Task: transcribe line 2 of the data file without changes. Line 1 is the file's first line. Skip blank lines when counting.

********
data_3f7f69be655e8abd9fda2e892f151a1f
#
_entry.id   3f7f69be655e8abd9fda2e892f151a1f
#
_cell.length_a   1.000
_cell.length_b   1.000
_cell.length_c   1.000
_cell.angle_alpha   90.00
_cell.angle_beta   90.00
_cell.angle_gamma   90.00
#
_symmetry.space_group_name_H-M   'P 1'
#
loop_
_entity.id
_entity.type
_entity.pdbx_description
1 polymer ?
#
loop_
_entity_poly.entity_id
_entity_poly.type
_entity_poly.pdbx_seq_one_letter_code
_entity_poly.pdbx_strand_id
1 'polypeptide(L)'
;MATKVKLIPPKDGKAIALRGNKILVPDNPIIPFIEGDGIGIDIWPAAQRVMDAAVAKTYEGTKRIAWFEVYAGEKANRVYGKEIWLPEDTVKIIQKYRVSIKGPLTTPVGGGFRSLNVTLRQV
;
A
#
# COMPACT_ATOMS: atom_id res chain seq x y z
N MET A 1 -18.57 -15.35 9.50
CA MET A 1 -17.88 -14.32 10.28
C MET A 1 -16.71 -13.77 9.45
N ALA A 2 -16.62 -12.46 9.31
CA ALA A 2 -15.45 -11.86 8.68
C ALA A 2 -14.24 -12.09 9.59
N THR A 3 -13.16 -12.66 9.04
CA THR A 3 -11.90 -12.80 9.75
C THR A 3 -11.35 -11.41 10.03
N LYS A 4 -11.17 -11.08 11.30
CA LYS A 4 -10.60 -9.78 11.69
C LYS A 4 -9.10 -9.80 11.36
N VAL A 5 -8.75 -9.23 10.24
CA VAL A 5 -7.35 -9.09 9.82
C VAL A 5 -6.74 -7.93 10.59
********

#